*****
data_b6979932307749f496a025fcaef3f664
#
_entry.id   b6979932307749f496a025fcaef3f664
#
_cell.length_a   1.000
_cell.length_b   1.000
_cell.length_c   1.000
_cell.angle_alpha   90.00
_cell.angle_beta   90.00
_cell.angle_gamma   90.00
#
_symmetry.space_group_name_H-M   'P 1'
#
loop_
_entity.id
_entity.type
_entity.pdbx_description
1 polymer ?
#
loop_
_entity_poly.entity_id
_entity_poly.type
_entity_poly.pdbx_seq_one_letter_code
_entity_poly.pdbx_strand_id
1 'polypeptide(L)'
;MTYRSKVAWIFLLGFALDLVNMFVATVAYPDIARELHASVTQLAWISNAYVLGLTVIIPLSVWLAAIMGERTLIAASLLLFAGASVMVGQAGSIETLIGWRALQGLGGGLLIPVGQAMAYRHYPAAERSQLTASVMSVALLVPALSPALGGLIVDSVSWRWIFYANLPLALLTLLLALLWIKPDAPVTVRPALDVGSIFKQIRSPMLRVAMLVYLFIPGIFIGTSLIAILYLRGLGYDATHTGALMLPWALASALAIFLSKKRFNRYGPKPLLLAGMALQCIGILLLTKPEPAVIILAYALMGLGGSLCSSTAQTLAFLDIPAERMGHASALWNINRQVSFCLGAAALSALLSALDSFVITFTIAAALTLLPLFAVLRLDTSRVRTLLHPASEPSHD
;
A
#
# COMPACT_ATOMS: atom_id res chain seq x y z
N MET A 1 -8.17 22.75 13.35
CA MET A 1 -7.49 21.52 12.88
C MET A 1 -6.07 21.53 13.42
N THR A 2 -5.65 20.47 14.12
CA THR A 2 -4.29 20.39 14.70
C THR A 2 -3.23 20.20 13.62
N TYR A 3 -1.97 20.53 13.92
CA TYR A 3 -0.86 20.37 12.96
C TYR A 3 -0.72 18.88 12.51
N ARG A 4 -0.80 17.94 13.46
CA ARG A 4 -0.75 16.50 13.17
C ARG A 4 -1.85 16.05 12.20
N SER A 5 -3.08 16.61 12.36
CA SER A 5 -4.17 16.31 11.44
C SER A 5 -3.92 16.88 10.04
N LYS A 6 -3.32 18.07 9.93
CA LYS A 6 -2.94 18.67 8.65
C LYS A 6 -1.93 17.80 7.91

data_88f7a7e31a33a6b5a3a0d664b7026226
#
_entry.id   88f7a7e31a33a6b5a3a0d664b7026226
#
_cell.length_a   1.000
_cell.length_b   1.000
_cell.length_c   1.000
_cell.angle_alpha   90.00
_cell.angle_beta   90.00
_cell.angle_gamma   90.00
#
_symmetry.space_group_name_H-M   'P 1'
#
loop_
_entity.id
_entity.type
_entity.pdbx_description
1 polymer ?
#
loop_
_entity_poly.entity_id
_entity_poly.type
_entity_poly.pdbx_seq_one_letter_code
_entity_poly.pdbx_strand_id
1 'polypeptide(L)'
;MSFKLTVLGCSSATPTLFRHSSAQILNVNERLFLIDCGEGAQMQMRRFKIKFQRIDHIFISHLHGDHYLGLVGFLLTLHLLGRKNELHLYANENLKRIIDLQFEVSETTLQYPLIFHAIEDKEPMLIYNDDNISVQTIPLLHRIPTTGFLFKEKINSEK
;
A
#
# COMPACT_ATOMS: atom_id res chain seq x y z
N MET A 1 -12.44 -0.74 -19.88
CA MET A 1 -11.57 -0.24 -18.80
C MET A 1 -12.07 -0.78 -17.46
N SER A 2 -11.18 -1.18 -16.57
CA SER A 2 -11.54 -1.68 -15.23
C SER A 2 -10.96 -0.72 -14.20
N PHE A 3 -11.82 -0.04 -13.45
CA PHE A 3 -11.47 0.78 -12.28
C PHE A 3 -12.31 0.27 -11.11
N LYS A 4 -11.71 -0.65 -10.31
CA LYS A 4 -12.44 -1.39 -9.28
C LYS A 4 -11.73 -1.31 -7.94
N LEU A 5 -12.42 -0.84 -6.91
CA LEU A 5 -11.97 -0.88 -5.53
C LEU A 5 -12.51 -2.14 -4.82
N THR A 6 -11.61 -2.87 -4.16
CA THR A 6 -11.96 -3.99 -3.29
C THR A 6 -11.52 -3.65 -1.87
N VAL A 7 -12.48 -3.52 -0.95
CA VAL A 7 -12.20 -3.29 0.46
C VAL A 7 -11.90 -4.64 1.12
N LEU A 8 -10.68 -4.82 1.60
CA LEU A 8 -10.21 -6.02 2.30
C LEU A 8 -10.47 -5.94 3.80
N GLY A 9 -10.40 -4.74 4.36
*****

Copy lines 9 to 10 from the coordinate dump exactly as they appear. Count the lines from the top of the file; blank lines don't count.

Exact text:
_cell.angle_beta   90.00
_cell.angle_gamma   90.00